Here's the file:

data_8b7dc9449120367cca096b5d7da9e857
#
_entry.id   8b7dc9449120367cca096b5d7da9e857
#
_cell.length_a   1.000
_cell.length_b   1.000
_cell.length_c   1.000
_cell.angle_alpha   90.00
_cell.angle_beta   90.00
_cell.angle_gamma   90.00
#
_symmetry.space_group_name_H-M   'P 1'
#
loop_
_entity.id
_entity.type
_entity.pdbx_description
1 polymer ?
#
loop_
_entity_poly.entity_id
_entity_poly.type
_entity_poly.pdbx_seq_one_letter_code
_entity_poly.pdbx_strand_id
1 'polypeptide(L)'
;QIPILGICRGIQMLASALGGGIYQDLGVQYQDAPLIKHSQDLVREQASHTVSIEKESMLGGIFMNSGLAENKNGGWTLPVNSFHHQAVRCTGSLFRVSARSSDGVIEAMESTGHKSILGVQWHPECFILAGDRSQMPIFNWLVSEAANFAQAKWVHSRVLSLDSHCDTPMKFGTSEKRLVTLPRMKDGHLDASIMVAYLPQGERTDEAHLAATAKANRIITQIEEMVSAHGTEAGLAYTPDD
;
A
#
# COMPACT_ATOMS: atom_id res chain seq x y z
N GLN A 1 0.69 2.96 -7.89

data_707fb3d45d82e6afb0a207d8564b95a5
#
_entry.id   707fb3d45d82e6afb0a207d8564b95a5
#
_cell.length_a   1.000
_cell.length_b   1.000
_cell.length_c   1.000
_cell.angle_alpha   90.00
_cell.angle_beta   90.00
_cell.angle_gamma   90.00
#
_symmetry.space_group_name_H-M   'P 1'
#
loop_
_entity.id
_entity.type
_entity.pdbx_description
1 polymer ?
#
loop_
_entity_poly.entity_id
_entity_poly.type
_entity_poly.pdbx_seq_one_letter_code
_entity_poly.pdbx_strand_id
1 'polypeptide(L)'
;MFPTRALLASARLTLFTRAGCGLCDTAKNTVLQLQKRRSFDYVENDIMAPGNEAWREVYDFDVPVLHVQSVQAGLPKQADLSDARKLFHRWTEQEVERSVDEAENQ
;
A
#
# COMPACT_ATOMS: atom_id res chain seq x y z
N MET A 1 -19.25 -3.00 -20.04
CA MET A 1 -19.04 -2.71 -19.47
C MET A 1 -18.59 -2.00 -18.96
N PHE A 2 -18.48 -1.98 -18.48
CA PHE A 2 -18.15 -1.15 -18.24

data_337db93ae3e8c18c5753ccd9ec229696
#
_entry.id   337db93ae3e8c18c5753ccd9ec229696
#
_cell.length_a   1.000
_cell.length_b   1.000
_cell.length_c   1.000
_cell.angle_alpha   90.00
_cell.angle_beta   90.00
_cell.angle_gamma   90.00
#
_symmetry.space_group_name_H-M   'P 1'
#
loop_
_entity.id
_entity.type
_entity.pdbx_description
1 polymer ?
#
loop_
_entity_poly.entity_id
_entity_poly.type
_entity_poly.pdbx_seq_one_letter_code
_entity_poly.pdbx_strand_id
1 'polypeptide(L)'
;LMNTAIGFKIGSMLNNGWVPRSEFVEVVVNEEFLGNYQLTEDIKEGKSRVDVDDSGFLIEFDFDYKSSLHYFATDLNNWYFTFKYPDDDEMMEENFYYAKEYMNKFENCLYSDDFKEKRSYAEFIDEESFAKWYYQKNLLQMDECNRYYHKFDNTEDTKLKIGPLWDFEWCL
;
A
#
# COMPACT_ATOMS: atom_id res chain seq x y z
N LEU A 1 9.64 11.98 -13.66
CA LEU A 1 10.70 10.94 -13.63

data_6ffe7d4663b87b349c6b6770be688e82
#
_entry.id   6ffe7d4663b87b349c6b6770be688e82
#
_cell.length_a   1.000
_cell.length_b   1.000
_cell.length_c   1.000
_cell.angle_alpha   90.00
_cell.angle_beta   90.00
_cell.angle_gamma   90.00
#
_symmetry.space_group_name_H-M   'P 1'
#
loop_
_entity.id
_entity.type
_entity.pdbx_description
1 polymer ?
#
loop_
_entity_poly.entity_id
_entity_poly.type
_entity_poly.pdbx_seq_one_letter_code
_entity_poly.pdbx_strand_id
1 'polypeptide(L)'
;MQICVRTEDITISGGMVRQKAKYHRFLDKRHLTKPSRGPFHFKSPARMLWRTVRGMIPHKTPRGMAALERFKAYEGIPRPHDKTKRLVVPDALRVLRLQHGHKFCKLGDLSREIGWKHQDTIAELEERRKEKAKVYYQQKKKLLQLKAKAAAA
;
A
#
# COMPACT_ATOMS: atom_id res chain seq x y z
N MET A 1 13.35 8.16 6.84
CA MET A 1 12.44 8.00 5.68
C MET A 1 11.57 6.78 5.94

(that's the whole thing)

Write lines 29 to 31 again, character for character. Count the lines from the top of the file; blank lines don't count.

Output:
#
# COMPACT_ATOMS: atom_id res chain seq x y z
N GLN A 1 0.69 2.96 -7.89